Constructing Major, Minor, Augmented and Diminished Triads
If you want to know how to build interesting sounding chords you’ll first need to understand how to construct triads. Triads are in fact chords and familiarizing yourself them will make writing chord progressions and extended chord voicings easier later on.
What’s a Triad?
A triad is a chord constructed with 3 notes. When in root position (the root note is on the bottom) each note is a third away from the last (if intervals are new to you check out the intervals tutorial). Triads are a basic chord structure and the basis of how other types of chords are constructed. There are four types of triads:
Hopefully you’ve read about major scales already; if not go check them out, triads will make much more sense. To create a major triad simply stack the 1st, 3rd, and 5th notes of a major scale on top of each other.
Let’s take the G major scale: G – A – B – C – D – E – F#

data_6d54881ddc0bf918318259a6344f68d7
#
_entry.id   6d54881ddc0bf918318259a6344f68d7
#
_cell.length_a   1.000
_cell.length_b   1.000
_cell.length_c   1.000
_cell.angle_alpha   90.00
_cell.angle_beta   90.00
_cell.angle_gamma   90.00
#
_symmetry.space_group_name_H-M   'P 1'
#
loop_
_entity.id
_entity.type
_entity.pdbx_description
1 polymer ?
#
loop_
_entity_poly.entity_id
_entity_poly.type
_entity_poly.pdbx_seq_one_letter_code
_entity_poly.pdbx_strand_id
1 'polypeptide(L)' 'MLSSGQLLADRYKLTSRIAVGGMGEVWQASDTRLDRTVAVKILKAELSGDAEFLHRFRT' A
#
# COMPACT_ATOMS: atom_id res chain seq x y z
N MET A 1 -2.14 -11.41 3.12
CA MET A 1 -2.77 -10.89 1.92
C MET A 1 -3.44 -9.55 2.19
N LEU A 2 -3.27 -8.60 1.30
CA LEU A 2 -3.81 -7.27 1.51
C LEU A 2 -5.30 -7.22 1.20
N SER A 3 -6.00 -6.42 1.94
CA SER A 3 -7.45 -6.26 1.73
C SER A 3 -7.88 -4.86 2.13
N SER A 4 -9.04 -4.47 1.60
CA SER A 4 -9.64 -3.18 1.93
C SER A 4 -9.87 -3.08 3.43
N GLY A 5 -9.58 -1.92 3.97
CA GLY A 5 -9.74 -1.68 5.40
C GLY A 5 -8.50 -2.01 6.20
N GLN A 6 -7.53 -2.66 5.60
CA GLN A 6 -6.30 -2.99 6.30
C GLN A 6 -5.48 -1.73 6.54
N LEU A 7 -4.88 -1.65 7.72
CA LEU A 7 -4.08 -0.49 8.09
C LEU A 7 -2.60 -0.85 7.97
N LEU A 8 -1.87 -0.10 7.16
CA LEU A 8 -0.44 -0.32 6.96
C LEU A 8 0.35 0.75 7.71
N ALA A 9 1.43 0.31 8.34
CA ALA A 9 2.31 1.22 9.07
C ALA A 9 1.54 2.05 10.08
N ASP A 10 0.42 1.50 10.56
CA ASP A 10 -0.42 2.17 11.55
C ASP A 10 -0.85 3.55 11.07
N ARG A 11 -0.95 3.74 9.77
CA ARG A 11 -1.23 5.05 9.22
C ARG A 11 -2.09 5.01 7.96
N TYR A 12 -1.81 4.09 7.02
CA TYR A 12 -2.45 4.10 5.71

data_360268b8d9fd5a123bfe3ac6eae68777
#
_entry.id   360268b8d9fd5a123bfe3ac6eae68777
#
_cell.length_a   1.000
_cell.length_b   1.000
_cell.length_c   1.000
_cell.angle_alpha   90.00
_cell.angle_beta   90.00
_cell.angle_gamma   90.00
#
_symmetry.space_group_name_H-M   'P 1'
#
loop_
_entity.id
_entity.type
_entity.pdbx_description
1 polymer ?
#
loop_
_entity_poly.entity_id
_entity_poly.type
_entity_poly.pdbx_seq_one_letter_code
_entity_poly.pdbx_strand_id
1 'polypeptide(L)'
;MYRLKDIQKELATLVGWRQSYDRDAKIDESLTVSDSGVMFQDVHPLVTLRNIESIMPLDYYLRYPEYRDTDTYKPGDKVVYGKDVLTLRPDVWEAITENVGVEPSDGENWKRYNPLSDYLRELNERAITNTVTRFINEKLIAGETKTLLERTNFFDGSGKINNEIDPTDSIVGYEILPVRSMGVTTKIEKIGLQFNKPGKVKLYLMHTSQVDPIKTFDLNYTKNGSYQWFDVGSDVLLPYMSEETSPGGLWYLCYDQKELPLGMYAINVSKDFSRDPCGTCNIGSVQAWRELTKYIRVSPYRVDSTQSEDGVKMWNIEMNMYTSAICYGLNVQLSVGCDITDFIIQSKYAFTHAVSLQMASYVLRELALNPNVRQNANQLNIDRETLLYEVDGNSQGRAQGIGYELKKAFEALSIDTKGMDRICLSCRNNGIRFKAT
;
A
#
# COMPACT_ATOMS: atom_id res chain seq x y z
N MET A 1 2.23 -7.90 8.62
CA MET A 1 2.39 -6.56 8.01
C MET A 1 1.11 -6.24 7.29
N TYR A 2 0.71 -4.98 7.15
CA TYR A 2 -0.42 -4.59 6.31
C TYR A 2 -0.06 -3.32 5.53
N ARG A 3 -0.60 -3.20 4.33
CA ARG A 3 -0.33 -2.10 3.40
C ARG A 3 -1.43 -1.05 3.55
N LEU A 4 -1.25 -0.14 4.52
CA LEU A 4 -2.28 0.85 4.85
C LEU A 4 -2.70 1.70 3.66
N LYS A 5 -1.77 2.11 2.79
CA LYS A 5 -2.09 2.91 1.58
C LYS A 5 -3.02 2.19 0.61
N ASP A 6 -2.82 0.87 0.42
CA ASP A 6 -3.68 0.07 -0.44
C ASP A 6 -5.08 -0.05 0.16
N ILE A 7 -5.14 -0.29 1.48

Take the 1st, 3rd, and 5th scale degrees out: G – A – B – C – D – E – F#
The G major triad would be G – B – D.
Minor triads are constructed in the same fashion as major triads, only based off the minor scale. Take the 1st, 3rd, and 5th notes of the scale and you end up with the minor triad.
Augmented triads have a cool sound, very mysterious. An augmented triad is a major third on top of another major third. So basically, you can take a major triad and raise the 5th note by a half step to get the augmented version (since a major triad is a major third on the bottom and a minor third on the top). The augmented triad has lots of uses and can resolve in many ways. By ‘resolve’, I mean it naturally has the tendency to lead into another chord. We’ll get into that later. Just familiarize yourself with how the augmented triad is constructed in comparison to the major and minor triads.
A diminished triad has a dissonant sound to it. It’s built using two minor thirds.